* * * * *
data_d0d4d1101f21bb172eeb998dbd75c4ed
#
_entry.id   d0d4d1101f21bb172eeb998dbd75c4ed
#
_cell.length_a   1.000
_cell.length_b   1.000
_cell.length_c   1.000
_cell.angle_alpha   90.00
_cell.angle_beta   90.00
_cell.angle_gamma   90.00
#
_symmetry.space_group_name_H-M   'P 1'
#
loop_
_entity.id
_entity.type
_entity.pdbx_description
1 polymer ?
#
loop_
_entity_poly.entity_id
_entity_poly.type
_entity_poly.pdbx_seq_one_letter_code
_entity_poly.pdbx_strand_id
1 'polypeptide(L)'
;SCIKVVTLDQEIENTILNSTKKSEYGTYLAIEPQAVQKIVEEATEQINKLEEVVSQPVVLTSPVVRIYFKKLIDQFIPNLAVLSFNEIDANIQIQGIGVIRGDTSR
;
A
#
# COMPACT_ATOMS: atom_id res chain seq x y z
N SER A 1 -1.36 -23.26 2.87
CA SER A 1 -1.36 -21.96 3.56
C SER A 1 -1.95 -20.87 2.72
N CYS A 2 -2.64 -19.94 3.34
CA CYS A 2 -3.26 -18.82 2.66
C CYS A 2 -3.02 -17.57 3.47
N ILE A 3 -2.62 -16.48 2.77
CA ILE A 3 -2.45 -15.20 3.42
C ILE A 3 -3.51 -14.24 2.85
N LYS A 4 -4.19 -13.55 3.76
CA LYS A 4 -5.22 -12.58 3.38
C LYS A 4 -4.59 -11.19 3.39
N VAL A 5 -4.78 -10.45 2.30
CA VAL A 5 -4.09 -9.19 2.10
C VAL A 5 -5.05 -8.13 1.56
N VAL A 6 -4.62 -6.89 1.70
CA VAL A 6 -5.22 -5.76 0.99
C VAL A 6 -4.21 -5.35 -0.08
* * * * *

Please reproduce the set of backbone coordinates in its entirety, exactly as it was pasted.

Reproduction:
data_d0d4d1101f21bb172eeb998dbd75c4ed
#
_entry.id   d0d4d1101f21bb172eeb998dbd75c4ed
#
_cell.length_a   1.000
_cell.length_b   1.000
_cell.length_c   1.000
_cell.angle_alpha   90.00
_cell.angle_beta   90.00
_cell.angle_gamma   90.00
#
_symmetry.space_group_name_H-M   'P 1'
#
loop_
_entity.id
_entity.type
_entity.pdbx_description
1 polymer ?
#
loop_
_entity_poly.entity_id
_entity_poly.type
_entity_poly.pdbx_seq_one_letter_code
_entity_poly.pdbx_strand_id
1 'polypeptide(L)'
;SCIKVVTLDQEIENTILNSTKKSEYGTYLAIEPQAVQKIVEEATEQINKLEEVVSQPVVLTSPVVRIYFKKLIDQFIPNLAVLSFNEIDANIQIQGIGVIRGDTSR
;
A
#
# COMPACT_ATOMS: atom_id res chain seq x y z
N SER A 1 -1.36 -23.26 2.87
CA SER A 1 -1.36 -21.96 3.56
C SER A 1 -1.95 -20.87 2.72
N CYS A 2 -2.64 -19.94 3.34
CA CYS A 2 -3.26 -18.82 2.66
C CYS A 2 -3.02 -17.57 3.47
N ILE A 3 -2.62 -16.48 2.77
CA ILE A 3 -2.45 -15.20 3.42
C ILE A 3 -3.51 -14.24 2.85
N LYS A 4 -4.19 -13.55 3.76
CA LYS A 4 -5.22 -12.58 3.38
C LYS A 4 -4.59 -11.19 3.39
N VAL A 5 -4.78 -10.45 2.30
CA VAL A 5 -4.09 -9.19 2.10
C VAL A 5 -5.05 -8.13 1.56
N VAL A 6 -4.62 -6.89 1.70
CA VAL A 6 -5.22 -5.76 0.99
C VAL A 6 -4.21 -5.35 -0.08